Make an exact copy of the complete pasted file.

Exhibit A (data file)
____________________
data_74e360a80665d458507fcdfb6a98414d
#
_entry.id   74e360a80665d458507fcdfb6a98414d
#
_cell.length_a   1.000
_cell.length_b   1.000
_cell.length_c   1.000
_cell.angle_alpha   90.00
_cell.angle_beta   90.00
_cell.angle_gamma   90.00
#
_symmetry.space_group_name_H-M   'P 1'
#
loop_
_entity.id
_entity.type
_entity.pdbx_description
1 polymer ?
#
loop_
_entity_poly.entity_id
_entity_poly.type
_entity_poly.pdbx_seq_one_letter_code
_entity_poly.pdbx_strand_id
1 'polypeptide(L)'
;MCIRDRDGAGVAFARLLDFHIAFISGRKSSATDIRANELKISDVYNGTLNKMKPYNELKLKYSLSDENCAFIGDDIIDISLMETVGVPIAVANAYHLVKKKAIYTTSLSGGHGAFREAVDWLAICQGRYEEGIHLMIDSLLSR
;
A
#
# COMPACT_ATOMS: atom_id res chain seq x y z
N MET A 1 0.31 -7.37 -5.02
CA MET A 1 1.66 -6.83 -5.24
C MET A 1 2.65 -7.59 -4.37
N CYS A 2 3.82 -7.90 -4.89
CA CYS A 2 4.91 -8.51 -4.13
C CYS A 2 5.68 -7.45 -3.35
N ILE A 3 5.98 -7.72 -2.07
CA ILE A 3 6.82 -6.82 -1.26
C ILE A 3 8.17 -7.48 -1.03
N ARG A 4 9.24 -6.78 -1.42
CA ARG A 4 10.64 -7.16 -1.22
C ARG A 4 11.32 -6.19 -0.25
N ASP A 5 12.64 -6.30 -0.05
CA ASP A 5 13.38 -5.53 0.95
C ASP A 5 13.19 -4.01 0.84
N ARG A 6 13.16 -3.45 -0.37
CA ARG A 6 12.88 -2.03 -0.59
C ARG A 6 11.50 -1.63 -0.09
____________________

data_74e360a80665d458507fcdfb6a98414d
#
_entry.id   74e360a80665d458507fcdfb6a98414d
#
_cell.length_a   1.000
_cell.length_b   1.000
_cell.length_c   1.000
_cell.angle_alpha   90.00
_cell.angle_beta   90.00
_cell.angle_gamma   90.00
#
_symmetry.space_group_name_H-M   'P 1'
#
loop_
_entity.id
_entity.type
_entity.pdbx_description
1 polymer ?
#
loop_
_entity_poly.entity_id
_entity_poly.type
_entity_poly.pdbx_seq_one_letter_code
_entity_poly.pdbx_strand_id
1 'polypeptide(L)'
;MCIRDRDGAGVAFARLLDFHIAFISGRKSSATDIRANELKISDVYNGTLNKMKPYNELKLKYSLSDENCAFIGDDIIDISLMETVGVPIAVANAYHLVKKKAIYTTSLSGGHGAFREAVDWLAICQGRYEEGIHLMIDSLLSR
;
A
#
# COMPACT_ATOMS: atom_id res chain seq x y z
N MET A 1 0.31 -7.37 -5.02
CA MET A 1 1.66 -6.83 -5.24
C MET A 1 2.65 -7.59 -4.37
N CYS A 2 3.82 -7.90 -4.89
CA CYS A 2 4.91 -8.51 -4.13
C CYS A 2 5.68 -7.45 -3.35
N ILE A 3 5.98 -7.72 -2.07
CA ILE A 3 6.82 -6.82 -1.26
C ILE A 3 8.17 -7.48 -1.03
N ARG A 4 9.24 -6.78 -1.42
CA ARG A 4 10.64 -7.16 -1.22
C ARG A 4 11.32 -6.19 -0.25
N ASP A 5 12.64 -6.30 -0.05
CA ASP A 5 13.38 -5.53 0.95
C ASP A 5 13.19 -4.01 0.84
N ARG A 6 13.16 -3.45 -0.37
CA ARG A 6 12.88 -2.03 -0.59
C ARG A 6 11.50 -1.63 -0.09